Hometown: Monterey Park
Profession: Vice-President of Programs and Communications for the Asian Pacific American Legal Center
“My name is Karin Wang, and I think lawyers are very privileged in terms of the power acquired with a law degree. It's important to use that privilege for a greater good.”
Wang was born in Michigan and grew up in the American Midwest. As a child of Taiwanese descent, she became aware that she was “kind of different” from other youngsters around her. Then came the 1982 murder case of Vincent Chin in Highland Park, Mich. He was beaten to death by two men who blamed him for losing their autoworker jobs to foreign car competitors. The shocking killing united the Asian American community in the cause of justice and anti-discrimination. The two men, however, never served a day in prison. Wang said, “I realized the legal system's not always just.”
Those early experiences sparked her interest in civil rights and fairness and, ultimately, spurred Wang to earn a law degree. She has dedicated her efforts to fighting for justice and is involved in a variety of organizations working to improve life for immigrants, the poor, the disenfranchised and others whose voices are not heard.
Before her current position at the Asian Pacific American Legal Center based in Los Angeles, for example, Wang oversaw the center's immigrant rights project. She helped file a landmark civil rights complaint against Los Angeles County on behalf of welfare recipients who had limited English speaking skills. The result was a $1.7 million payment in back benefits and major reforms in immigrant services.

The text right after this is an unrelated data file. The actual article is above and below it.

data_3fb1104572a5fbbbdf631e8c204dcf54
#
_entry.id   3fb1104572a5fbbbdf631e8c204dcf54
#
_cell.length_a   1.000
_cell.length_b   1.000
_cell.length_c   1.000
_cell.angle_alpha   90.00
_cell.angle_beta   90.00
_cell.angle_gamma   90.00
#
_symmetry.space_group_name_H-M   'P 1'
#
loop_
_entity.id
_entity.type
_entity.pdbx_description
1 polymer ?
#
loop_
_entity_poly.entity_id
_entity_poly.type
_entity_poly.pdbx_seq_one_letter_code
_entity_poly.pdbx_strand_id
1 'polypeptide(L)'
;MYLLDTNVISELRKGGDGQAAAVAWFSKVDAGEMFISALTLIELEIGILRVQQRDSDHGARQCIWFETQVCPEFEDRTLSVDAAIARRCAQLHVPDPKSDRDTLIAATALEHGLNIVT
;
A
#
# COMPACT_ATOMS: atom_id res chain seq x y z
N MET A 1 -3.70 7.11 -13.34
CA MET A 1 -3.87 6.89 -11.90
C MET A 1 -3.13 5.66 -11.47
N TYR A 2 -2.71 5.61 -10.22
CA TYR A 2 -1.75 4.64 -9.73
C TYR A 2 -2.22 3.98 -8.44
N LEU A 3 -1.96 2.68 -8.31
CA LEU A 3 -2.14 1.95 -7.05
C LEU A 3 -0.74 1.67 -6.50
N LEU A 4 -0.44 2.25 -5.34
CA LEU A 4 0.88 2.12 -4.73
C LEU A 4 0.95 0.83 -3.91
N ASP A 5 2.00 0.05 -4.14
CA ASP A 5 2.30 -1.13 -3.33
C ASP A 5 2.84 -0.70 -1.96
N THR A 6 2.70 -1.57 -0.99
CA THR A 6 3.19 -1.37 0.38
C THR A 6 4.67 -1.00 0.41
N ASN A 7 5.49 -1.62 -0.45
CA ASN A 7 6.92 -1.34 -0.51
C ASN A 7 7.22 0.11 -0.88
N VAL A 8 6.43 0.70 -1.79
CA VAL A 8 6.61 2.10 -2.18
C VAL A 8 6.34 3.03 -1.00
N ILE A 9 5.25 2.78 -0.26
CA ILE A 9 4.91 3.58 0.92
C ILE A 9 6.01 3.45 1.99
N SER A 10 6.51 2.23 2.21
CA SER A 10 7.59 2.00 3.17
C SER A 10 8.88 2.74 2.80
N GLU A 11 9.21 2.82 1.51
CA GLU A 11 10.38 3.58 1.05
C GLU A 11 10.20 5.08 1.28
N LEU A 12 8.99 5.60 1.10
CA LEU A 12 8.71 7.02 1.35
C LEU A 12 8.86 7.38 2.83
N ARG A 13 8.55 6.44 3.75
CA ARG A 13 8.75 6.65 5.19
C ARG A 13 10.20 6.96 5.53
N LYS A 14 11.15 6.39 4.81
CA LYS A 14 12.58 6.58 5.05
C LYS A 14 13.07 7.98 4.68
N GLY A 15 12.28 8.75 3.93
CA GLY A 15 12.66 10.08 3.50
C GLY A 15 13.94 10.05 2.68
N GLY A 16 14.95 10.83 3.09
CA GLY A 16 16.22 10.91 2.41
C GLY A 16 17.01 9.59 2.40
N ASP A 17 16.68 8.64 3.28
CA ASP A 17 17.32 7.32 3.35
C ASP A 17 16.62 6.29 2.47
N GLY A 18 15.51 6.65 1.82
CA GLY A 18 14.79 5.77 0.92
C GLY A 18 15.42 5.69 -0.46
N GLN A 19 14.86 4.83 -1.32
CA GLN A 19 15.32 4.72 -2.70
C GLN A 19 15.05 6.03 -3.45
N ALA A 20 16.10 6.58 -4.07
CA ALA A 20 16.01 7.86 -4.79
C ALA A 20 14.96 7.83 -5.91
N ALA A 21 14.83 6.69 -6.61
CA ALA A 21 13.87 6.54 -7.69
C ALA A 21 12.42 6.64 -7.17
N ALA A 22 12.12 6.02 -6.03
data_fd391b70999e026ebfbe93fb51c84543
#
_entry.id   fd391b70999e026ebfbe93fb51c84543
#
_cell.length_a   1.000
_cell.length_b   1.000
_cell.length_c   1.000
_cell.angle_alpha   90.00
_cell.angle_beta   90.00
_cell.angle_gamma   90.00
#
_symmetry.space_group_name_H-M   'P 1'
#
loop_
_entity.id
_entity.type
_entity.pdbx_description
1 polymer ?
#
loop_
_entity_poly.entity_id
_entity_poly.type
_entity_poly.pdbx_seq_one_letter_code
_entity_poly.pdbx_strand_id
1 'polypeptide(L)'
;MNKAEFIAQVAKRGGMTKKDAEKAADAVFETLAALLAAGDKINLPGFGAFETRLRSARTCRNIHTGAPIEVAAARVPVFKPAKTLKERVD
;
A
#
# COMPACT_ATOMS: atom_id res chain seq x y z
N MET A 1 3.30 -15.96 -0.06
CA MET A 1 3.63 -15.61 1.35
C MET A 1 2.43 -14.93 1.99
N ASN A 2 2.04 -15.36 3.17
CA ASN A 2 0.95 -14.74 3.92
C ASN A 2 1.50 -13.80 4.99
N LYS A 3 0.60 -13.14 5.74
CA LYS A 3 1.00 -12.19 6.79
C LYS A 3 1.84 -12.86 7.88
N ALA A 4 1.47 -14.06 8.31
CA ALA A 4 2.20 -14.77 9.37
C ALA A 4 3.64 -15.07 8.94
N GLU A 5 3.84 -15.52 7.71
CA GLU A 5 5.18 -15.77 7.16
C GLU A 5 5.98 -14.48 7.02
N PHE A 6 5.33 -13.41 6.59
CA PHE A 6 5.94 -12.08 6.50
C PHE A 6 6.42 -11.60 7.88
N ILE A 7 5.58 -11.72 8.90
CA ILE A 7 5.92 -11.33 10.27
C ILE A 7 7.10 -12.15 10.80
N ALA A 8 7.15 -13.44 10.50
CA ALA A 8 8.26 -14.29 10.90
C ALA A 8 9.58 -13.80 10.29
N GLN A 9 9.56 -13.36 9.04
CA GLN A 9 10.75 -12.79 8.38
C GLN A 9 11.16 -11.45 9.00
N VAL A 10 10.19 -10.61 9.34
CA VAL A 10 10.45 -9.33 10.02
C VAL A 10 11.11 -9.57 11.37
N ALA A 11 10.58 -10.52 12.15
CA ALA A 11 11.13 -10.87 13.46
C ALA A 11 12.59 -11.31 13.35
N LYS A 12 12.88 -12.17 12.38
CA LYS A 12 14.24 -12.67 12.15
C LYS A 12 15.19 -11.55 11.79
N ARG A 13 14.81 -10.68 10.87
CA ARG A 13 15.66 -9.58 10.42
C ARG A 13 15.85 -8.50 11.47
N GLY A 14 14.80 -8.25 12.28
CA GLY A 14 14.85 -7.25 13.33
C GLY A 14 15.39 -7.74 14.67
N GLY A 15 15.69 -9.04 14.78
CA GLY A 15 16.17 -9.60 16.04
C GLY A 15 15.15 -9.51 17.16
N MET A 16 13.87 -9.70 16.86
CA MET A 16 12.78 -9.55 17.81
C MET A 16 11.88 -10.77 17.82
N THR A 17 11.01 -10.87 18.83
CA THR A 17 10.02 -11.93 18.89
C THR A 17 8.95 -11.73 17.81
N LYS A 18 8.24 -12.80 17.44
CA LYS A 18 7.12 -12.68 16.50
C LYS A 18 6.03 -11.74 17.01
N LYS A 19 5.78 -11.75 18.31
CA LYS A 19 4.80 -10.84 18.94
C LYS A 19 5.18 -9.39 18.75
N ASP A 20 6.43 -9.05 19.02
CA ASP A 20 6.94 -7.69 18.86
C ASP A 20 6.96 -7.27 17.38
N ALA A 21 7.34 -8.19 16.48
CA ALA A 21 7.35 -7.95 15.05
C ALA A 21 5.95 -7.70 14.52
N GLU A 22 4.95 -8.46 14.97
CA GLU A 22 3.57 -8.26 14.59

Wang also said that one effort “that I am most proud of is working within the Asian American community to challenge homophobia and being able to see the fruits of that labor in the 2008 election.” Most Asian Americans, like the rest of Californians, voted slightly in favor of Proposition 8, which banned same-sex marriage. But Wang said Asian Americans made the biggest shift in how they viewed marriage equality. This was due in large part to significant educational work by APALC and API Equality-LA.
“It was an effort of a large coalition of amazing and inspired activists,” Wang said. “I was privileged to play a role in organizing the media campaign in the Asian American community to oppose Prop. 8 and support the freedom to marry.”